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Sisters playwright believes audiences will see connection to Richmond
The new play Sisters opens Friday at Gateway Theatre, and for Simon Johnston the experience is like having a baby.
Johnston is the playwright behind the new drama, which is making its world premiere on the Richmond stage. Johnston, Gateway’s retired artistic director, set the story in 1936 China. Sisters Irena and Masha live in a once grand house and struggle to maintain the image of their former wealth and privilege.
Local audiences last saw his work on stage at Gateway in 2006 with Rice Rockets & Yacht People. Born and raised in Hong Kong, Johnston emigrated in 1968 and graduated from McMaster University before heading to New York to study theatre. A 25-year career in Canadian theatre came next, including 12 years at the helm of Gateway Theatre. The Richmond resident, has authored 12 plays, and watching each being produced offers a new experience. This week The Richmond Review asked the playwright about the story, his inspiration and that opening night feeling.
Besides Chekhov’s inspiration, what prompted you to write Sisters?
“I wanted to find a way to describe our local community. Richmond has experienced massive change in the last 20 years from being predominantly Caucasian to having a majority of Asian-Canadian residents. In my play we see a white household comprising two sisters and their housekeeper. Natasha, their Chinese sister-in-law, takes over control of the house one room at a time. I have tried not to judge the characters’ motivations but simply present them to start a conversation about cultural change.”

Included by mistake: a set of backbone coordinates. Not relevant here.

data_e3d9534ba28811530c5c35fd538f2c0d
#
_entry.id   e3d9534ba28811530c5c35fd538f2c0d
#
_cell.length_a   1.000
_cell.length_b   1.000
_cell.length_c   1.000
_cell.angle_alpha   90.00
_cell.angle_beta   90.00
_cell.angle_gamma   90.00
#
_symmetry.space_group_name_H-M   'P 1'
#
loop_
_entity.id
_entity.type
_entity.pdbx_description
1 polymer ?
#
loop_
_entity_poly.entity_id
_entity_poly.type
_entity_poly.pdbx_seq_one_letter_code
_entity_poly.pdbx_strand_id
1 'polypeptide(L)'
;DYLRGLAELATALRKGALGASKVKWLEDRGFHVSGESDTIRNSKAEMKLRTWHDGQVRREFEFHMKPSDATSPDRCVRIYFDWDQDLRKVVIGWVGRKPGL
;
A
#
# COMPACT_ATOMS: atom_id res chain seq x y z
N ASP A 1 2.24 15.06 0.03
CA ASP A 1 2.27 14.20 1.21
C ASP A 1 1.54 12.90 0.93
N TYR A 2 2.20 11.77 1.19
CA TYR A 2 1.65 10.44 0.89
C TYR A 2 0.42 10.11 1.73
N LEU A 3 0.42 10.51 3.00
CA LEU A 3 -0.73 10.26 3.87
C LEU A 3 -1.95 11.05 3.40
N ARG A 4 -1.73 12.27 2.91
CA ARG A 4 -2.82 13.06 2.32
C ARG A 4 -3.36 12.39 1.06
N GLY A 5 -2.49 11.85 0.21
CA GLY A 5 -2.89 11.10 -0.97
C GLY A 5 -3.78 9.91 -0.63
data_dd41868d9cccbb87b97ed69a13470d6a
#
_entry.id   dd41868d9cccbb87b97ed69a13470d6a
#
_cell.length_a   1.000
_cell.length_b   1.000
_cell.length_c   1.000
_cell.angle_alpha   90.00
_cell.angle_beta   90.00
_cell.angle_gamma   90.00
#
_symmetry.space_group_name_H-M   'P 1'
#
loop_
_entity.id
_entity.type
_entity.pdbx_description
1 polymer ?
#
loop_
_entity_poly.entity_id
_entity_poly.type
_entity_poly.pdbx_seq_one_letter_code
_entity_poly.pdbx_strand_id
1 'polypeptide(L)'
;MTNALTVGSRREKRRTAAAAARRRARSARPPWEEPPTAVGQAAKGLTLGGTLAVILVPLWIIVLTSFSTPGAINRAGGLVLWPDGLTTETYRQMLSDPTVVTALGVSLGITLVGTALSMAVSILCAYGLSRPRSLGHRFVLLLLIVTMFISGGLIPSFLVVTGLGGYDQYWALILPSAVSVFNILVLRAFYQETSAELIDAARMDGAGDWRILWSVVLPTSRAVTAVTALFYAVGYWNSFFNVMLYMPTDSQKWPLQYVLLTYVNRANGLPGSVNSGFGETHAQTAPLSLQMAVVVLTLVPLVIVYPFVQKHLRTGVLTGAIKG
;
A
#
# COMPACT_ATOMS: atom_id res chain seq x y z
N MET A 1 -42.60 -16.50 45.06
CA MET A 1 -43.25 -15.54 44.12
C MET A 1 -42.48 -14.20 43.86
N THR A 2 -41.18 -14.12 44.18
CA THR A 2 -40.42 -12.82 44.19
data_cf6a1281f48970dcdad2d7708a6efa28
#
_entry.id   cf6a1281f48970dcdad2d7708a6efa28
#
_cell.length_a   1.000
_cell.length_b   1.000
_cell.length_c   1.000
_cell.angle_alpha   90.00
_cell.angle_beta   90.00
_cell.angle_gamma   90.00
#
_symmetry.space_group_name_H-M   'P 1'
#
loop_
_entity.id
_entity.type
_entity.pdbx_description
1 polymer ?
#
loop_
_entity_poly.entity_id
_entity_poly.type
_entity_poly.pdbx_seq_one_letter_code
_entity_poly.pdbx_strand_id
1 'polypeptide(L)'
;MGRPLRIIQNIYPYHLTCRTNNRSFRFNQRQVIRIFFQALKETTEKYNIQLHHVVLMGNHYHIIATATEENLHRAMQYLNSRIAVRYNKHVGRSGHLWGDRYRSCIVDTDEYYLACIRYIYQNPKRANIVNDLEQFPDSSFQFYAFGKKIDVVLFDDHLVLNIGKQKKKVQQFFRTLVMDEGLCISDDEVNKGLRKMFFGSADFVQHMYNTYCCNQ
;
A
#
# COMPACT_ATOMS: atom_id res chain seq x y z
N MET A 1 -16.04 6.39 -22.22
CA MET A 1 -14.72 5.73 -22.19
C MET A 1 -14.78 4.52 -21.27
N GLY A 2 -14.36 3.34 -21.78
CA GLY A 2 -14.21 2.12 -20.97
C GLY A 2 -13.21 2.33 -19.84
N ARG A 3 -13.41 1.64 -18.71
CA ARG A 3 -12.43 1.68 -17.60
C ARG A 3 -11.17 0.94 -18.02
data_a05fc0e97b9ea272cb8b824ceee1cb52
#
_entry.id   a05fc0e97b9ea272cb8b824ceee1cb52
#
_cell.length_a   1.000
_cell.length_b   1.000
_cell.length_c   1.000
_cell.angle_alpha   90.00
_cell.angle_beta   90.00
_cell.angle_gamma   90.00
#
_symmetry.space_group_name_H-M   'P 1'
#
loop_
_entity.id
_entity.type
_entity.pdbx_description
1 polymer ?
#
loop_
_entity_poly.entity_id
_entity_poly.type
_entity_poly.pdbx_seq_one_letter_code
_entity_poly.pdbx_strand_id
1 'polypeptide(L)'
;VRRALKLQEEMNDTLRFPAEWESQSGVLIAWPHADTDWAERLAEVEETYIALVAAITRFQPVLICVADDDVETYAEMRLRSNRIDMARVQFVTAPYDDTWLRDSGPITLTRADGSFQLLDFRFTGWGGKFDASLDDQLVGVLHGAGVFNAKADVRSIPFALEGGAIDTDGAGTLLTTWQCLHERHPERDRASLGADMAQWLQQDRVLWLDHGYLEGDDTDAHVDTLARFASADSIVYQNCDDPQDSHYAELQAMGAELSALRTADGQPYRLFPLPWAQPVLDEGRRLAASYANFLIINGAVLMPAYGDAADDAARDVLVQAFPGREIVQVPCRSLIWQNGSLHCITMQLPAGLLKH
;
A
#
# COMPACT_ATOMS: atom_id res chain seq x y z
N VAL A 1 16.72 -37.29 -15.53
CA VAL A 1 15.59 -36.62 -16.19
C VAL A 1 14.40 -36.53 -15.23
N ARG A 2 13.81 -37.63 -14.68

This is the world premiere. What journey did the script take to get to this point?
“I completed the first draft in 2008. Since then it has been workshopped at the Stratford Festival and also at the Factory Theatre in Toronto and recently at Gateway’s Scene First play development program. Even after all that, we’re still making changes this week!”
What might particularly resonate with Richmond audiences?
“Although it is set in China 1936, I think our audiences will see a connection to present day Richmond where a major cultural shift has occurred. In my play one set of personal cultural values replaces another. The play asks is this a good thing? Is this what we want? Why not?”
Describe the experience of opening night. Has that feeling changed since your first play?
“It doesn’t matter how many times I’ve done this the feelings are always the same. It’s like having a new baby. I’m excited, wondering what kind of future it will have, wanting to be protective yet knowing I have to let it stand on its own. But most of all I’m proud that Gateway and so many others are ready to embrace its existence.”
What can audiences expect next from you?
“I’ve written a novel that I expect will be published this year.”
Sisters by Simon Johnston
•On until Feb. 16 at Gateway Theatre MainStage
•Sarah Rodgers directs; Luisa Jojic, Sarah Louise Turner, Josette Jorge and John Ng star
•Tickets, $30 to $48, at gatewaytheatre.com or 604-270-1812